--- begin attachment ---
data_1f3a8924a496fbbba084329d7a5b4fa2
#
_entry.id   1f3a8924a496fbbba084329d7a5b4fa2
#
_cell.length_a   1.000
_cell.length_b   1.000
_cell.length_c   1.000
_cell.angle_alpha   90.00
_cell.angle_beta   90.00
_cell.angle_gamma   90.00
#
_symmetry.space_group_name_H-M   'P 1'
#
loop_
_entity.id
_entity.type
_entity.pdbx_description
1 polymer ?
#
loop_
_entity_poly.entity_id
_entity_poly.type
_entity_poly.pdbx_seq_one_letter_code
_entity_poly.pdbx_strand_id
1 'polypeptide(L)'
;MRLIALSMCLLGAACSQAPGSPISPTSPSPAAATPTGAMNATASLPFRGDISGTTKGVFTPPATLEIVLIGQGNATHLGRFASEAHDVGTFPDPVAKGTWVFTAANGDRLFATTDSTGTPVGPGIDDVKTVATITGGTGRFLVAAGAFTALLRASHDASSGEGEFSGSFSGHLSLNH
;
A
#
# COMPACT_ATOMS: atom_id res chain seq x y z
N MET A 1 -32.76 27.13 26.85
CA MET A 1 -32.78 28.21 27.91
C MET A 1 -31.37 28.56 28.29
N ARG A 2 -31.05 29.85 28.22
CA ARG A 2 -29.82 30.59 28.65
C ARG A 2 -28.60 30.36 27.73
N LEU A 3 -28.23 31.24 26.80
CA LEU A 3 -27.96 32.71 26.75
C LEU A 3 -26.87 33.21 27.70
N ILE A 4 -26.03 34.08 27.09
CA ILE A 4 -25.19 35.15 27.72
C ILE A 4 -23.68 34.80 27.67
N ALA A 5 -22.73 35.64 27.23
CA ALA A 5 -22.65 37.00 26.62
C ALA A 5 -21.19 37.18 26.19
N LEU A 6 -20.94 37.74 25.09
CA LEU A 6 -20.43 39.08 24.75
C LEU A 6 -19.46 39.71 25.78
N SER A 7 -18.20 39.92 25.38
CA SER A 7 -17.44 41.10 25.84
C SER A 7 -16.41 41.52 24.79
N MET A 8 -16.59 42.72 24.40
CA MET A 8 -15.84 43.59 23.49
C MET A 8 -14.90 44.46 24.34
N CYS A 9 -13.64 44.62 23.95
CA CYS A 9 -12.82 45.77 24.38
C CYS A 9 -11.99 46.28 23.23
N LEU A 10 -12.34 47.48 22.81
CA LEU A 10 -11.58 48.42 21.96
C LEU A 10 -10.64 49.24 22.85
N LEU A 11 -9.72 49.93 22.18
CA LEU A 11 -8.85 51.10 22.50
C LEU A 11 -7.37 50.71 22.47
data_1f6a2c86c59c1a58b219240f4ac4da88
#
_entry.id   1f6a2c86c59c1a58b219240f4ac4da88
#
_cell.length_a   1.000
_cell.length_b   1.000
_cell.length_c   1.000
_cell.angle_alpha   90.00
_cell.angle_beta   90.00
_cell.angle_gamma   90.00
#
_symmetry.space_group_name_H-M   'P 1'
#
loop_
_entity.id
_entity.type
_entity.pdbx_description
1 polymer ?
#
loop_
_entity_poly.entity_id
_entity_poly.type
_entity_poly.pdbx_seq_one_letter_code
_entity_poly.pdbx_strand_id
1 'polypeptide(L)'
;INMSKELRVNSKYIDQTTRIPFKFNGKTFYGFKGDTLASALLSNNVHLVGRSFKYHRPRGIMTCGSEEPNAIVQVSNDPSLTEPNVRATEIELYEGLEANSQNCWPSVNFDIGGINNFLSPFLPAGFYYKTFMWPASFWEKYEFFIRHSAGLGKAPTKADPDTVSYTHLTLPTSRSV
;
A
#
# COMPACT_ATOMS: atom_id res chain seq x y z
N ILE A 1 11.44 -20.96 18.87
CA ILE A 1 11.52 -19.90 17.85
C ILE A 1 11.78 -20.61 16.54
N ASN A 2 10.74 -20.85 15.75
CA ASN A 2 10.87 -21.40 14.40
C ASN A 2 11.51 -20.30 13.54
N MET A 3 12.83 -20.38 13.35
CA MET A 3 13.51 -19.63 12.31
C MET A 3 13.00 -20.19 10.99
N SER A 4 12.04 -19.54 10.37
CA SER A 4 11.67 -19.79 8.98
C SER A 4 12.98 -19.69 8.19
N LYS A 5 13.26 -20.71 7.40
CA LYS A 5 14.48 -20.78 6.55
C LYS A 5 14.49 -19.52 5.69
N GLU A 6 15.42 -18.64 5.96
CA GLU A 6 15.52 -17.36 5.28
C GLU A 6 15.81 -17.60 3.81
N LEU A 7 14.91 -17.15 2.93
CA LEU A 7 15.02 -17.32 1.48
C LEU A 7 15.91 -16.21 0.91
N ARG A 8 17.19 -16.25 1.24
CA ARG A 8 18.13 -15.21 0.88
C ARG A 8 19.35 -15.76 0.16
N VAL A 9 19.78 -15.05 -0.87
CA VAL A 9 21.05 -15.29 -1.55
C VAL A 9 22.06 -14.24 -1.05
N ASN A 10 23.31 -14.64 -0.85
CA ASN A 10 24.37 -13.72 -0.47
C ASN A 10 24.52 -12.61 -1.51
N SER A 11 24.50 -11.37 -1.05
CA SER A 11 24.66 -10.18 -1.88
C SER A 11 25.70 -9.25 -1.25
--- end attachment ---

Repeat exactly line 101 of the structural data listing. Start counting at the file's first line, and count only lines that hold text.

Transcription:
CA MET A 3 13.51 -19.63 12.31